The difference between the two operations is apparent. A person outwardly wrought upon may become enriched with outward gifts, while spiritually he remains as poor as ever. Or, having received the inward gift of regeneration, he may be devoid of every talent that adorns man outwardly.

Hence we have these three aspects:

First, there is the omnipresence of the Holy Spirit in space, the same in heaven and in hell, among Israel and among the nations.

Second, there is a spiritual operation of the Holy Spirit according to choice, which is not omnipresent; active in heaven, but not in hell; among Israel, but not among the nations.


Third, this spiritual operation works either from without, imparting losable gifts, or from within, imparting the unlosable gift of salvation.

We have spoken so far of the work of the Holy Spirit upon individual persons, which was sufficient to explain that work in the days of the Old Testament. But when we come to the day of Pentecost, this no longer suffices. For His particular operation, on and after that day, consists in the extending of His operation to a company of men organically united.

God did not create humanity as a string of isolated souls, but as a race. Hence in Adam the souls of all men are fallen and defiled. In like manner the new creation in the realm of grace has not wrought the generation of isolated individuals, but the resurrection of a new race, a peculiar people, a holy priesthood. And this favored race, this peculiar people, this holy priesthood is also organically one and partaking of the same spiritual blessing.

The Word of God expresses this by teaching that the elect constitute one body, of which all are members, one being a foot, another an eye, and another an ear, etc.—a representation that conveys the idea that the elect mutually sustain the relation of a vital, organic, and spiritual union. And this is not merely outwardly, by mutual love, but much more through a vital communion which is theirs by virtue of their spiritual origin. As our Liturgy beautifully expresses it: “For as out of many grains one meal is ground and one bread baked, and out of many berries, being pressed together, one wine floweth and mixeth itself together, so shall we all, who by a true faith are ingrafted into Christ, be altogether one body.”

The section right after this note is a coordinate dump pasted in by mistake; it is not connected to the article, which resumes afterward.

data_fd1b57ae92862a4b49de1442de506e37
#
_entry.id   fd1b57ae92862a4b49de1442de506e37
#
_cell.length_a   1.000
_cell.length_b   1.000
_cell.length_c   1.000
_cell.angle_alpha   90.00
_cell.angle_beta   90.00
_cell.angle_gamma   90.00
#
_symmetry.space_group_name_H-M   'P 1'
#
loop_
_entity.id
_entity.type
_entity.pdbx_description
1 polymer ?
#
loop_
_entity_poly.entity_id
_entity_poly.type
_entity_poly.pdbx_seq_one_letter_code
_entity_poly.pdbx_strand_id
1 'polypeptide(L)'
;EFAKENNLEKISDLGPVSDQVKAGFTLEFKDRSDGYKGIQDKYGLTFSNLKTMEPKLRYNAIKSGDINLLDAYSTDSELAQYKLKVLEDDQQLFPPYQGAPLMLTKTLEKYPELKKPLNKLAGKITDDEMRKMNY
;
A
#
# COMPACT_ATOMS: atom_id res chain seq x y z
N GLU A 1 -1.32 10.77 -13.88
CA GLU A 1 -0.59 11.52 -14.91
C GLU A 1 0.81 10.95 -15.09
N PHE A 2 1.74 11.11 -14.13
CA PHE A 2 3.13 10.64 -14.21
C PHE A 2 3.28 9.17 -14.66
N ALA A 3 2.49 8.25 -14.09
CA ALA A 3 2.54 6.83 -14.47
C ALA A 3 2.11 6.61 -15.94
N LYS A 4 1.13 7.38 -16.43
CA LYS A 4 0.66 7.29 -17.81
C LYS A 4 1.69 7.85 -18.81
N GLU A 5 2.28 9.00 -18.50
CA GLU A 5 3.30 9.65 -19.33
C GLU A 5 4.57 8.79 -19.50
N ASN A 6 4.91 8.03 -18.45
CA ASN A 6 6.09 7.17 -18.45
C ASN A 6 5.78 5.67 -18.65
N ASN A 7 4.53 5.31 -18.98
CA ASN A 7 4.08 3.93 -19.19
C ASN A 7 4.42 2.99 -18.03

This spiritual union of the elect did not exist among Israel, nor could it exist during their time. There was a union of love, but not a spiritual and vital fellowship that sprang from the root of life. This spiritual union of the elect was made possible only by the incarnation of the Son of God. The elect are men consisting of body and soul; therefore it is partly at least a visible body. And only when in Christ the perfect man was given, who could be the temple of the Holy Spirit body and soul, did the inflowing and outpouring of the Holy Spirit become established in and through the body thus created.

However, this did not occur directly after the birth of Christ, but after His ascension; for His human nature did not unfold its fullest perfection until after He had ascended, when, as the glorified


Son of God, He sat down at the right hand of the Father. Only then the perfect Man was given, who on the one hand could be the temple of the Holy Ghost without hindrance, and on the other unite the spirits of the elect into one body. And when, by His ascension and sitting down at the right hand of God, this had become a fact, when thus the elect had become one body, it was perfectly natural that from the Head the indwelling of the Holy Spirit was imparted to the whole body. And thus the Holy Spirit was poured out into the body of the Lord, His elect, the Church.

In this way everything becomes plain and clear: clear why the saints of the Old Testament did not receive the promise, that without us they should not be made perfect, waiting for that perfection until the formation of the body of Christ, into which they also were to be incorporated; clear that the tarrying of the outpouring of the Holy Spirit did not prevent saving grace from operating upon the individual souls of the saints of the Old Covenant; clear the word of John, that the Holy Spirit was not yet given because Jesus was not yet glorified; clear that the apostles were born again long before Pentecost and received official gifts on the evening of the day of the resurrection, altho the outpouring of the Holy Spirit in the body thus formed did not take place until Pentecost. It becomes clear how Jesus could say, “If I go not away the Comforter will not come unto you,” and again, “But if I go I will send Him unto you” (John xvi. 7); for the Holy Spirit was to flow into His body from Himself, who is the Head. It becomes clear also that He would not send Him from Himself, but from the Father; clear why this outpouring of the Spirit into the body of Christ is never repeated, and could occur but once; and lastly, clear that the Holy Spirit was indeed standing in the midst of Israel (Isa. lxiii. 12), working upon the saints from without, while in the New Testament He is said to be within them.

We arrive, therefore, at the following conclusions:

First, the elect must constitute one body.

Second, they were not so constituted during the days of the Old Covenant, of John the Baptist, and of Christ while on earth.

Third, this body did not exist until Christ ascended to heaven and, sitting at the right hand of God, bestowed upon this body its unity, in that God gave Him to be Head over all things to the Church—Ephes. iv. 12.

Lastly, Christ as the glorified Head, having formed His spiritual


body by the vital union of the elect, on the day of Pentecost poured out His Holy Spirit into the whole body, never more to let Him depart from it.

That these conclusions contain nothing but what the Church of all ages has confessed appears from the fact that the Reformed churches have always maintained:

First, that our communion with the Holy Spirit depends upon our mystic union with the body of which Christ is the Head, which is the underlying thought of the Lord’s Supper.

Second, that the elect form one body under Christ their Head.

Third, that this body began to exist when it received its Head; and that, according to Ephes. i. 22. Christ was given to be the Head after His resurrection and ascension.